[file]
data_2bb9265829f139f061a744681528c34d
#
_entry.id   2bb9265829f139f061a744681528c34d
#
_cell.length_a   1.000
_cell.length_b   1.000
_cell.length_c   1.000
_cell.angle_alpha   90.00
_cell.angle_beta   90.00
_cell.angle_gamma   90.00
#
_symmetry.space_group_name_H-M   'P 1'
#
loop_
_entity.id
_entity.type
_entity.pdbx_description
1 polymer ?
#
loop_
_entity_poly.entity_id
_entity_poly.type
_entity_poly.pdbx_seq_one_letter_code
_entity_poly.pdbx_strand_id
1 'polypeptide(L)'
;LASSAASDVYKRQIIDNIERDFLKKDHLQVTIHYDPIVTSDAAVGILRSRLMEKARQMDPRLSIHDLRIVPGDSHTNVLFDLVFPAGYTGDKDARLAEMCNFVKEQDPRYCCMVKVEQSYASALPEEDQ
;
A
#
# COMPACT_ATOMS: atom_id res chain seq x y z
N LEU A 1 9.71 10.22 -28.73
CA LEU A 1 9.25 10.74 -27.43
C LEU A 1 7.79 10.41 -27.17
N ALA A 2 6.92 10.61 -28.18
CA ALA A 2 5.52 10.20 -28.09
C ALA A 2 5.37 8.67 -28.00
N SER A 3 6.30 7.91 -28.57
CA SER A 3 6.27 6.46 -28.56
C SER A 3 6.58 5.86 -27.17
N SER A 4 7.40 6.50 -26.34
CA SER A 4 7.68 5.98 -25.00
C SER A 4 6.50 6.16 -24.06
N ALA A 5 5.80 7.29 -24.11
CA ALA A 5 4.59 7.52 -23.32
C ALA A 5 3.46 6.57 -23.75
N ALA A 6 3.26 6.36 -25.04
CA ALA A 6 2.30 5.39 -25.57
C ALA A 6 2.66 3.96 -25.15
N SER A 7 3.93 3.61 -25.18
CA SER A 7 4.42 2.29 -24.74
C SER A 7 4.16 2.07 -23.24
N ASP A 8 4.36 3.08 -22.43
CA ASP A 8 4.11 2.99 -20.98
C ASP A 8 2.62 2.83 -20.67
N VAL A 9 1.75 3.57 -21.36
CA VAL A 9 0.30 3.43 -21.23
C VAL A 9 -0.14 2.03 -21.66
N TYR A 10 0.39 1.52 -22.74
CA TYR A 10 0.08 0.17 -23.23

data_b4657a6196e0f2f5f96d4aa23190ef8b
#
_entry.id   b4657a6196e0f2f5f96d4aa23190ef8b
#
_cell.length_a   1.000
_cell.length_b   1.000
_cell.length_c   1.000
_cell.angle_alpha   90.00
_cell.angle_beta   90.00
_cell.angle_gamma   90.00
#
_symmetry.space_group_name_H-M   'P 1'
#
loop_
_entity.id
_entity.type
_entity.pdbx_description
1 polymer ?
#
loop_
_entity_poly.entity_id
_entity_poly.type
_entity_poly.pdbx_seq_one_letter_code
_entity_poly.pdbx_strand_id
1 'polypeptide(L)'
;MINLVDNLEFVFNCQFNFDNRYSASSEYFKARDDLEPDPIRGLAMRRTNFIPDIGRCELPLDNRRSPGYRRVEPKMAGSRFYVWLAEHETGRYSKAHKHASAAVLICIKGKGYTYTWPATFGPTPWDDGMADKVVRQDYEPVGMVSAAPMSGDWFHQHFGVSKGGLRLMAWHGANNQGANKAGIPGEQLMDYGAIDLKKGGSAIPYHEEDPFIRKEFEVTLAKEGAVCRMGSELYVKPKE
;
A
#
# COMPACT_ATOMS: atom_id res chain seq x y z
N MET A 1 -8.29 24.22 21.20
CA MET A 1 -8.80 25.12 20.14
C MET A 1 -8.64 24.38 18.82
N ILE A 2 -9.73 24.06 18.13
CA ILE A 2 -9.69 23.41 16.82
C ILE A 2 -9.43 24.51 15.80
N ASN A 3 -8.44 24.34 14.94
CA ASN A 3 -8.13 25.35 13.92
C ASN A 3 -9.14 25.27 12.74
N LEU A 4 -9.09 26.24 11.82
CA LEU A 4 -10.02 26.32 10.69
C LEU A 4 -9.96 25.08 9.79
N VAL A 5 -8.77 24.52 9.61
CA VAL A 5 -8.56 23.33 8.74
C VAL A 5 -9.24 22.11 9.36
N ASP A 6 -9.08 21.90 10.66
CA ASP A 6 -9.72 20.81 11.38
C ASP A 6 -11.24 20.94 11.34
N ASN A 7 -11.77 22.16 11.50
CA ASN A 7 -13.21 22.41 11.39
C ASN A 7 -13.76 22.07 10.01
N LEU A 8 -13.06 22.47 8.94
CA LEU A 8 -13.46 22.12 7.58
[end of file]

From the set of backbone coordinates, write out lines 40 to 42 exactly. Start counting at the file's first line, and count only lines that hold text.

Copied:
N SER A 4 7.40 6.50 -26.34
CA SER A 4 7.68 5.98 -25.00
C SER A 4 6.50 6.16 -24.06